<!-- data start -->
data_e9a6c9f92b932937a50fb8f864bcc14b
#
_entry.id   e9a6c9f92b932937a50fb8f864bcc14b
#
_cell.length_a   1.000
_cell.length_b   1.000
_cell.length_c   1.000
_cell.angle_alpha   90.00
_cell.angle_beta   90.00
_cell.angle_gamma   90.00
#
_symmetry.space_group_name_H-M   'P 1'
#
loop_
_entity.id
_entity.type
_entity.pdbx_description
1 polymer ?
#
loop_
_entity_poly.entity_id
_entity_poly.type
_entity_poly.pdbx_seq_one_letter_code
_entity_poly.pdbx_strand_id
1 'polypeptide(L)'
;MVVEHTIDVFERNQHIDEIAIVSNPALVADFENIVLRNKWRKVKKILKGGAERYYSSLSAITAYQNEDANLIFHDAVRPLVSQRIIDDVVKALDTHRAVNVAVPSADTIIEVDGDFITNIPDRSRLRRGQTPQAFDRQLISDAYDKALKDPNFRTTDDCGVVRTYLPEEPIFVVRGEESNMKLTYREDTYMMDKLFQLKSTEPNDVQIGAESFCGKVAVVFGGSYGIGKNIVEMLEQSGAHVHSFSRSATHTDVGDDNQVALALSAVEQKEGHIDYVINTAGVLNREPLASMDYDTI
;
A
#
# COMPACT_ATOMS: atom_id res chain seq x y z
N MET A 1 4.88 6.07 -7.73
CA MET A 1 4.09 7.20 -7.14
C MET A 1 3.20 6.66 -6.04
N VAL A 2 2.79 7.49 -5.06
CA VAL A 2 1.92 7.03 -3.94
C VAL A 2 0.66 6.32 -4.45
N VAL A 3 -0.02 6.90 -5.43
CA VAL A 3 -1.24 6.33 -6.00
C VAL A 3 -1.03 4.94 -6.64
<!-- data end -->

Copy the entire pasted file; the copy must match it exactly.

data_e9a6c9f92b932937a50fb8f864bcc14b
#
_entry.id   e9a6c9f92b932937a50fb8f864bcc14b
#
_cell.length_a   1.000
_cell.length_b   1.000
_cell.length_c   1.000
_cell.angle_alpha   90.00
_cell.angle_beta   90.00
_cell.angle_gamma   90.00
#
_symmetry.space_group_name_H-M   'P 1'
#
loop_
_entity.id
_entity.type
_entity.pdbx_description
1 polymer ?
#
loop_
_entity_poly.entity_id
_entity_poly.type
_entity_poly.pdbx_seq_one_letter_code
_entity_poly.pdbx_strand_id
1 'polypeptide(L)'
;MVVEHTIDVFERNQHIDEIAIVSNPALVADFENIVLRNKWRKVKKILKGGAERYYSSLSAITAYQNEDANLIFHDAVRPLVSQRIIDDVVKALDTHRAVNVAVPSADTIIEVDGDFITNIPDRSRLRRGQTPQAFDRQLISDAYDKALKDPNFRTTDDCGVVRTYLPEEPIFVVRGEESNMKLTYREDTYMMDKLFQLKSTEPNDVQIGAESFCGKVAVVFGGSYGIGKNIVEMLEQSGAHVHSFSRSATHTDVGDDNQVALALSAVEQKEGHIDYVINTAGVLNREPLASMDYDTI
;
A
#
# COMPACT_ATOMS: atom_id res chain seq x y z
N MET A 1 4.88 6.07 -7.73
CA MET A 1 4.09 7.20 -7.14
C MET A 1 3.20 6.66 -6.04
N VAL A 2 2.79 7.49 -5.06
CA VAL A 2 1.92 7.03 -3.94
C VAL A 2 0.66 6.32 -4.45
N VAL A 3 -0.02 6.90 -5.43
CA VAL A 3 -1.24 6.33 -6.00
C VAL A 3 -1.03 4.94 -6.64